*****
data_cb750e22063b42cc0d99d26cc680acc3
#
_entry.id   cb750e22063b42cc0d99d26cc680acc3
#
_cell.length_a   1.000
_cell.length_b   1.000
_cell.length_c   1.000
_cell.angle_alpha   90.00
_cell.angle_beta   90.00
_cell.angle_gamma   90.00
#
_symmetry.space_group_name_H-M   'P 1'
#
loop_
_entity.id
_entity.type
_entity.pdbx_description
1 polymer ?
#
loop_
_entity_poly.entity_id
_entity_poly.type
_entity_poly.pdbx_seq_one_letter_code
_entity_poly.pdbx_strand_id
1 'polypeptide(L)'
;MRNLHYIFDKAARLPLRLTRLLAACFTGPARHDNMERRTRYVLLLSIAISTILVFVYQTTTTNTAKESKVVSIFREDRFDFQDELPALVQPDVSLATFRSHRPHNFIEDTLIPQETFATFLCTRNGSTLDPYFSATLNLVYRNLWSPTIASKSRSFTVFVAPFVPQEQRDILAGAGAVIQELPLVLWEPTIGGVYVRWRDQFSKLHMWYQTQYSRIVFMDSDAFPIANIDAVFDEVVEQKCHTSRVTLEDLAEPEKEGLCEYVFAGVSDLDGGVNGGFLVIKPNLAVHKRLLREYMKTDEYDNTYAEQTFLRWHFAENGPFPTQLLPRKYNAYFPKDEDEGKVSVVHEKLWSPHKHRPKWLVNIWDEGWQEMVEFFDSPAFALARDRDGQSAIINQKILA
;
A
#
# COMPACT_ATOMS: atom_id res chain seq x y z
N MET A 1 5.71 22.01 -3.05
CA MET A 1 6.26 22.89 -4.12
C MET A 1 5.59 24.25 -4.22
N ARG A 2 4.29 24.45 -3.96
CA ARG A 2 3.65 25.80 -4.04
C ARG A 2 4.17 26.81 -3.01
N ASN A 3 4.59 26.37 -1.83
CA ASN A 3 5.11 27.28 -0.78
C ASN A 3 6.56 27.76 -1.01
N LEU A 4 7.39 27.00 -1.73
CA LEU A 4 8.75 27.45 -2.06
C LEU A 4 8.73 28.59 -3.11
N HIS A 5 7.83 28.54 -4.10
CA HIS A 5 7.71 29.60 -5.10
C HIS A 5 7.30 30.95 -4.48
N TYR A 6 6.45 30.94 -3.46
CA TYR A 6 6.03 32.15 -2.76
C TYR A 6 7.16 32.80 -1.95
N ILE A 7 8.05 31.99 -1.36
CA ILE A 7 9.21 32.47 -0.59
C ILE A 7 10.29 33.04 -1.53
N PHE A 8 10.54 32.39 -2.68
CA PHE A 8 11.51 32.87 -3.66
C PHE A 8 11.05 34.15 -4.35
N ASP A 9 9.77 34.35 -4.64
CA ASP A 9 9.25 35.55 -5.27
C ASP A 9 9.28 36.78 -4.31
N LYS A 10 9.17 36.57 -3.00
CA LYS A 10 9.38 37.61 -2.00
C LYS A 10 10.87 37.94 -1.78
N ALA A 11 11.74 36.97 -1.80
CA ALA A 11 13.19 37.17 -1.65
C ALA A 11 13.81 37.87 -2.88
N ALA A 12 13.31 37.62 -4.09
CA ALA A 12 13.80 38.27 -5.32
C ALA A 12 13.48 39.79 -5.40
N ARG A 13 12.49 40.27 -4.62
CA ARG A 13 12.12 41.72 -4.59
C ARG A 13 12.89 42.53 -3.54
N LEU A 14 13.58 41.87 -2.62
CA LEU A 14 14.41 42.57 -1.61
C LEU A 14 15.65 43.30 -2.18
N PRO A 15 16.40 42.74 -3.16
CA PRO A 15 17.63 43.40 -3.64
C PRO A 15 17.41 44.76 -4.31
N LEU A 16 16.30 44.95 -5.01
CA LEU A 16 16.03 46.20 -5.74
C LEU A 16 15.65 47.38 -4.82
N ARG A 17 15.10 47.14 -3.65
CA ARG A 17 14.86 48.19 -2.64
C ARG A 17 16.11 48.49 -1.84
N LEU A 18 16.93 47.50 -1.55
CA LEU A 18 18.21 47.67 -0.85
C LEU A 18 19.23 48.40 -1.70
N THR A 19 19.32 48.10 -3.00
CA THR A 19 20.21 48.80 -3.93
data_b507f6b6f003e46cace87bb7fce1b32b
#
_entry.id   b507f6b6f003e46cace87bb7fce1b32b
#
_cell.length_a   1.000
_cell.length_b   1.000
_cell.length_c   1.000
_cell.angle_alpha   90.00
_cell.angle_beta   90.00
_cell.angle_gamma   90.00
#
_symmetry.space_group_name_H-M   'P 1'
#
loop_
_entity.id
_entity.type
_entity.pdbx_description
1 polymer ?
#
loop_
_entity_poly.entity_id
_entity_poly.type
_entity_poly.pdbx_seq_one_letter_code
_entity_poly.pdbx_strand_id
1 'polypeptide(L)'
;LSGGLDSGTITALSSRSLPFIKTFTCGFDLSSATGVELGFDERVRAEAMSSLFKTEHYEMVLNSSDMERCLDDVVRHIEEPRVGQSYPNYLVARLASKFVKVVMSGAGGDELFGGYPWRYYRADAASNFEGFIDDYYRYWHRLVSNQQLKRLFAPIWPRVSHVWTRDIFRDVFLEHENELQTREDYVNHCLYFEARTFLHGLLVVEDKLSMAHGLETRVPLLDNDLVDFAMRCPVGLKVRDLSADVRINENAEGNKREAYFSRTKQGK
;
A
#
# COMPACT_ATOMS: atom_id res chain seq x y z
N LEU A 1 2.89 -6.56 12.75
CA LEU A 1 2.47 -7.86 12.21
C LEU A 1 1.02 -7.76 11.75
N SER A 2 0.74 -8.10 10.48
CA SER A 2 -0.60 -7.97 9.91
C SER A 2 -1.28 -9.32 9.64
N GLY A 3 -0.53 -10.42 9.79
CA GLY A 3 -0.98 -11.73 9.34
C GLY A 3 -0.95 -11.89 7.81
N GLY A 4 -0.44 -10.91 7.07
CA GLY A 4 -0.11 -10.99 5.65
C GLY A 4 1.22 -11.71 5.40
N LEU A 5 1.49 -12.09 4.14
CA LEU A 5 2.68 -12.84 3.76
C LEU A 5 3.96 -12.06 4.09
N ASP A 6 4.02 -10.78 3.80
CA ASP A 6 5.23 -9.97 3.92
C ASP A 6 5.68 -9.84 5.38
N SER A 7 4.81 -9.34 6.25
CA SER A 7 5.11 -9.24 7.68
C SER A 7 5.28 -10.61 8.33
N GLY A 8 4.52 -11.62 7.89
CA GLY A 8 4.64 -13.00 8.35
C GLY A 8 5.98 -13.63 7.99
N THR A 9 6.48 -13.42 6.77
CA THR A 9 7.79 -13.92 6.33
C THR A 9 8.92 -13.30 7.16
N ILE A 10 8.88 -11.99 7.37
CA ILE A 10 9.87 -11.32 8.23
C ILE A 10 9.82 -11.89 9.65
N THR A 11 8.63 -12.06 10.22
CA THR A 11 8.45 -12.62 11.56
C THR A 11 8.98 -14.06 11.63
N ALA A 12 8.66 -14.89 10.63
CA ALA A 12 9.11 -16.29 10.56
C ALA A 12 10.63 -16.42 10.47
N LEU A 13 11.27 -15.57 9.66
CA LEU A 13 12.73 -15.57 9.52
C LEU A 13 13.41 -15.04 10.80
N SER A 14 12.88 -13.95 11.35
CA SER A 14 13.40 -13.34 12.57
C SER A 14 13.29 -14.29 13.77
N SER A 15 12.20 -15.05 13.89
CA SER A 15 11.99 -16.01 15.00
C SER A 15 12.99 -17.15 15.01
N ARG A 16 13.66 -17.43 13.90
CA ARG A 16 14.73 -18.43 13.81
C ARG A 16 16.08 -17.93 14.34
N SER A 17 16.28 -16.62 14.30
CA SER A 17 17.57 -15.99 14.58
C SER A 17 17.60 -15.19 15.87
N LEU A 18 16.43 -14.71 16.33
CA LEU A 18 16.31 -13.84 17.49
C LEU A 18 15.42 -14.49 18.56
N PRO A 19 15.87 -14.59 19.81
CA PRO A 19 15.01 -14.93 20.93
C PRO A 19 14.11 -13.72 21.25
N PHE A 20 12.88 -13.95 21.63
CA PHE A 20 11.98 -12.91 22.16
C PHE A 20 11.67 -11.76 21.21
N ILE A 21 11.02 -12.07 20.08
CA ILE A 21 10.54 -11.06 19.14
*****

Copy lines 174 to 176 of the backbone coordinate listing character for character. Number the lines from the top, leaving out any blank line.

N PHE A 20 12.88 -13.95 21.63
CA PHE A 20 11.98 -12.91 22.16
C PHE A 20 11.67 -11.76 21.21